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Falklands’ hero and 1982 governor Sir Rex Hunt honoured by Foreign Secretary

Thursday, June 13th 2013 - 06:38 UTC
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Hague praised Sir Rex’s courage, leadership and fortitude to resist an unprovoked and illegal aggression  Hague praised Sir Rex’s courage, leadership and fortitude to resist an unprovoked and illegal aggression

The British Government’s, “pride and thanks,” was expressed at Sir Rex Hunt’s memorial service in London last Tuesday. Sir Rex Hunt was Governor of the Falkland Islands when the Argentine military invasion on 2 April 1982. After the conflict Sir Rex who the Argentines expelled from the Islands returned to this job at Government House in Stanley.

Falklands’ former Governor Alan Huckle at the service held in St Clement Danes, the Central Church of the Royal Air Force, read a message sent by the Foreign Secretary William Hague who said he was sorry he was unable to attend.

“I did not wish to let this occasion pass without recording the British Government’s pride and thanks for Sir Rex’s contribution – and especially for his role in those fateful days of April 1982.”

He added that it was probably true that Sir Rex’s unremitting advocacy of the Falkland Islanders’ perspective often vexed those officials seeking an accommodation with Argentina, in the months and years before the invasion of the Islands.

“But it is rarely wise to seek to be popular: it is far better to be right”.

Foreign Secretary Hague said Sir Rex’s concerns about Argentina’s intentions proved, “all too well founded. His injunctions that the wishes of the Falkland Islands people must always be forefront in any consideration of the Islands’ future now form the corner-stone of Britain’s policy on the Falkland Islands.”

Mr Hague said “his friends and family can take great comfort that, as the events of over 30 years ago recede into an increasingly distant past, Sir Rex and his reputation rest firmly on the right side of history.”

He added: “Crises expose character and test mettle. We could not have wished for a better man at the helm when the disaster struck. But Sir Rex’s courage, leadership and fortitude not only gave hope to the Islanders and rallied the people of the UK to resist this unprovoked and illegal aggression.

They were also the mark of the man: it is not lightly that the Prime Minister described Sir Rex last year as a ‘British hero’.”

Rex Hunt’s affection for the Falklands was clear for all to see, said Mr Hague “as was the affection that the Falklands held for him. Rex was instrumental in helping to champion the many positive changes in the Falklands that followed the conflict.

“He was proud to lead the Islands in this new adventure. As we look today at the prosperous, democratic, secure and confident Falkland Islands, we have much to be grateful to Sir Rex for: indeed, I am reminded of the epitaph of Sir Christopher Wren: If you seek his monument, look around.” (PN)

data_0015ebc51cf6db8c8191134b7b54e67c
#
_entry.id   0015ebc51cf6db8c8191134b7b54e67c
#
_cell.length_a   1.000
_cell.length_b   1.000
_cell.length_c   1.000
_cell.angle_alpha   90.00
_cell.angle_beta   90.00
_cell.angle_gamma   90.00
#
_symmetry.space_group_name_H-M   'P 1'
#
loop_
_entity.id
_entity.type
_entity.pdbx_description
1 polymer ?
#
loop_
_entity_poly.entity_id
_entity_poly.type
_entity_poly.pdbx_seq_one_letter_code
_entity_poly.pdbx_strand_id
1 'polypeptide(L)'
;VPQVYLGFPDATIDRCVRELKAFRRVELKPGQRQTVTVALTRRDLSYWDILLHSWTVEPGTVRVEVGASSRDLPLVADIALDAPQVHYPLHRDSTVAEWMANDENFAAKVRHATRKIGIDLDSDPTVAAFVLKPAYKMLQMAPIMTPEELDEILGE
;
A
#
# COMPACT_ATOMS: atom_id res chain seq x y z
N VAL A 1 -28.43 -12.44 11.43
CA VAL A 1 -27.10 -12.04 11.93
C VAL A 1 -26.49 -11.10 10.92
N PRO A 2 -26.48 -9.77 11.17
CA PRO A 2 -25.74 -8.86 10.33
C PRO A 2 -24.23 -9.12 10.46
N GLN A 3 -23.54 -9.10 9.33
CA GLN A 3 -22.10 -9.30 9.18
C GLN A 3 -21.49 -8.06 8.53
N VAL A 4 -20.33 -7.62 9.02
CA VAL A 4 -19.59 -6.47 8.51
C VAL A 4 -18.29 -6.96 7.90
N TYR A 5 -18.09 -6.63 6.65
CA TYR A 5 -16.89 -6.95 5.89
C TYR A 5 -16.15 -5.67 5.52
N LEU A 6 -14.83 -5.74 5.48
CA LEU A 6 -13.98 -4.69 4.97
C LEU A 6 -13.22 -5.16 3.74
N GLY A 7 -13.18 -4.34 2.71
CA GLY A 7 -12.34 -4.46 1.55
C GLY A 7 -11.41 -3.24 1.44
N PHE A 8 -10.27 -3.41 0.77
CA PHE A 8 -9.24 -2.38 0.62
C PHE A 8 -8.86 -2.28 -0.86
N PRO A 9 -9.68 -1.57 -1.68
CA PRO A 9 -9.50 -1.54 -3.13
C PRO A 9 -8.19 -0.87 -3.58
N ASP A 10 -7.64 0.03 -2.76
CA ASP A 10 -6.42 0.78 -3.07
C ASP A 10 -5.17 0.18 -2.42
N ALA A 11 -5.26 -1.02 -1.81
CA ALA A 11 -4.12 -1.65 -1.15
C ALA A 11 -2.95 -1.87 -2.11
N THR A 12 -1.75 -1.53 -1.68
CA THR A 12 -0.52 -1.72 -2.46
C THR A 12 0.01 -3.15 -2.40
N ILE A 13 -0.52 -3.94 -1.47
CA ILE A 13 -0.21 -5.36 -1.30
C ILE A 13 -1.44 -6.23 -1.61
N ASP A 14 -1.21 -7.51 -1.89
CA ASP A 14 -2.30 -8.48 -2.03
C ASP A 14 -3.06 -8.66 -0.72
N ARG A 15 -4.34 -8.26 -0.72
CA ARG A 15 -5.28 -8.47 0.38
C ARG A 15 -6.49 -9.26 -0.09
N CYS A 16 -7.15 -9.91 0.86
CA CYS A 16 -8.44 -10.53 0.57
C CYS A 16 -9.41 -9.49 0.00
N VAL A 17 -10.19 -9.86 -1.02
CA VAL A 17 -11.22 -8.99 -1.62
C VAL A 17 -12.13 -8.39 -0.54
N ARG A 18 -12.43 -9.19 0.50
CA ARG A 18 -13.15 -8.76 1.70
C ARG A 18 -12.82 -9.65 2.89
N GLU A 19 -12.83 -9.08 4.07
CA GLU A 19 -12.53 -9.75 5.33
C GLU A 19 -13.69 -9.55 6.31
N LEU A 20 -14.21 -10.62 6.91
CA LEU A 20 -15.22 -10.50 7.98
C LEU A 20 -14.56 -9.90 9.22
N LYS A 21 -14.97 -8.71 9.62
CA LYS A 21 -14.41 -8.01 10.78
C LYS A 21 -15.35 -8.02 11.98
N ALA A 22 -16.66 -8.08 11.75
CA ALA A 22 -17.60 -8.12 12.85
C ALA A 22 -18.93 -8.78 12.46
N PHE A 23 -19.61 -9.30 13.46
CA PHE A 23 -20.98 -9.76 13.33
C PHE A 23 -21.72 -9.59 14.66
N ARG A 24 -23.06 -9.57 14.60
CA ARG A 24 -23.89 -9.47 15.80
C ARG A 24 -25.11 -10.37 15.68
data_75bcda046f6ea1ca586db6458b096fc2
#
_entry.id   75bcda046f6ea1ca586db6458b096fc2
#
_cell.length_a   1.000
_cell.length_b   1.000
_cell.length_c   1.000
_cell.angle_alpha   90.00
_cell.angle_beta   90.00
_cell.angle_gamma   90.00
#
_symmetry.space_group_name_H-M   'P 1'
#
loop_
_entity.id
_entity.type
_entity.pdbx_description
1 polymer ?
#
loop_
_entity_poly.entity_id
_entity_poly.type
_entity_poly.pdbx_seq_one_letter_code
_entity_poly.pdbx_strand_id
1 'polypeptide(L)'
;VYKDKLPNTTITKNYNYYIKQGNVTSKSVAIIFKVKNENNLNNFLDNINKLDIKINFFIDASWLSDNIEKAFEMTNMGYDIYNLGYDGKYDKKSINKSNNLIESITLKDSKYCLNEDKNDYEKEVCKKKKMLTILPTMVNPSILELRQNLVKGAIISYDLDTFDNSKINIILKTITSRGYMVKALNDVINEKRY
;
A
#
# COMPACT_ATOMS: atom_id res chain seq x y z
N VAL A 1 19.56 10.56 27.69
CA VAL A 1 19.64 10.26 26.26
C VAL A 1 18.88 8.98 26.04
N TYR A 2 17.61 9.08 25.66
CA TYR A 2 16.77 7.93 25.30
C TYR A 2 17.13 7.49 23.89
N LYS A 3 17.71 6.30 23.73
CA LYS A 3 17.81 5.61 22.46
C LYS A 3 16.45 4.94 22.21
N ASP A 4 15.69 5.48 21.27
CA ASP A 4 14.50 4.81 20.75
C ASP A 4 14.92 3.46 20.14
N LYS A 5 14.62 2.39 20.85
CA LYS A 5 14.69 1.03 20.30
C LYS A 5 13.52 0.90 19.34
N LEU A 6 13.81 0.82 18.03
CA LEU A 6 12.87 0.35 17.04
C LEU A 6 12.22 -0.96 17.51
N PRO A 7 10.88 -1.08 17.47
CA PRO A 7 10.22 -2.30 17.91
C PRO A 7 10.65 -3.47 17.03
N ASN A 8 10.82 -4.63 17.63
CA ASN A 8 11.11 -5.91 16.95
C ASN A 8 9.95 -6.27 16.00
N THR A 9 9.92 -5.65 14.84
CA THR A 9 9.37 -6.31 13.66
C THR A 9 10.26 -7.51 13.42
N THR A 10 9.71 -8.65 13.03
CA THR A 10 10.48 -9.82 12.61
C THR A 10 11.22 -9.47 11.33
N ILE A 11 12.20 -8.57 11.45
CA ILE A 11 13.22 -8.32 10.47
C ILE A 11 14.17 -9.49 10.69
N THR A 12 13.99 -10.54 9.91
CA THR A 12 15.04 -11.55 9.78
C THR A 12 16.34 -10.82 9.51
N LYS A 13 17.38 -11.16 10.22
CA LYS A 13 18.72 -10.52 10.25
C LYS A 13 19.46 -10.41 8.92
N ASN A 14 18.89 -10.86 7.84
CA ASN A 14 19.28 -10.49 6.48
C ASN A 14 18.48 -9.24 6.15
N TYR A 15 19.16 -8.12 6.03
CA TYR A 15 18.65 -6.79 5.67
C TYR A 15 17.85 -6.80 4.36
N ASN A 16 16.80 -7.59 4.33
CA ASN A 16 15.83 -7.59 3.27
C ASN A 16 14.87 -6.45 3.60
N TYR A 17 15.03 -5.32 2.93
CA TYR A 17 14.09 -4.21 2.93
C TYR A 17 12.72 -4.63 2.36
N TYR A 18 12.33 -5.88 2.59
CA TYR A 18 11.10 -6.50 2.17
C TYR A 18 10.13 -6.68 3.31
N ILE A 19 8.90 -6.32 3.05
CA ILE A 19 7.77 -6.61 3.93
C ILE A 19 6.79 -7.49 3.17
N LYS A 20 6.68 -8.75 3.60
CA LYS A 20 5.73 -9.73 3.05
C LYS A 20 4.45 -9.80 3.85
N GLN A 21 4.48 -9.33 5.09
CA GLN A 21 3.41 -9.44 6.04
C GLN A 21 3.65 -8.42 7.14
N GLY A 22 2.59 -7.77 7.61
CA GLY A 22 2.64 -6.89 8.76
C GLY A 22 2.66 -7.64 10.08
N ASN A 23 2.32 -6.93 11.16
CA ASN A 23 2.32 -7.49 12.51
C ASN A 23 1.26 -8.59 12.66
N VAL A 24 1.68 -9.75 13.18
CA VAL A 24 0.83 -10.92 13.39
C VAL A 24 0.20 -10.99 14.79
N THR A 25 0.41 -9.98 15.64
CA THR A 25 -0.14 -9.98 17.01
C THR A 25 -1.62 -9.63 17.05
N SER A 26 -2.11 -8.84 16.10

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  • José Malvinero

    .“... illegal aggression”?????????
    “Illegal aggression” was the January 3, 1833, asshole.

    Jun 13th, 2013 - 11:42 am 0
  • Teaboy2

    @1 Reasserting our sovereignty in 1833 was not illegal, placing a penal colony on an island more than 1000 miles away from your borders, when said island was already claimed by Britain was illegal though.

    The islands were never part of your territory as at the time you did not even have sovereignty of Patagonia or tierra del fuego, as it wasn't till between 1890 and 1910 when you gained sovereignty of those areas by illegally slaughtering the native Indians.

    The 1982 war was basically Argentina repeating what it did in 1833 but on a much bigger scale, by attempting to assert sovereignty by military force on the islands population. But again, like in 1833, Britain successfully reasserted it sovereignty!

    You simply can not claim land that belongs to others as yours just because you want it, just like you can not claim your neighbors house as yours!

    Jun 13th, 2013 - 11:58 am 0
  • Conqueror

    @1 ILLEGAL AGGRESSION!!! Attitudes and actions for which the scumhole of argieland is infamous. Argieland was “born” in a situation of illegality and aggression. It is not “legal” to rebel. And, as for “aggression”, let's ask the ghosts of the Onas, the Yamana, the Tehuelches, the Guaycurúes, the Wichis, the Guaranies, the Toba, the Diaguita, the Comechingones, the Charrua, the Yaros, the Bohanes, the Chanas and the Querandi. The wars against the National Party of Uruguay and against Paraguay. And the “Conquest of the Desert”. Deliberate and admitted aggression against the indigenous people. There was even aggression against France and Britain in the mid-19th century and against Britain during World War 2. And the aggression against Britain and the intended aggression against Chile in 1982. As can be seen, always aggression against people perceived to be weaker or otherwise occupied.

    Jun 13th, 2013 - 01:15 pm 0
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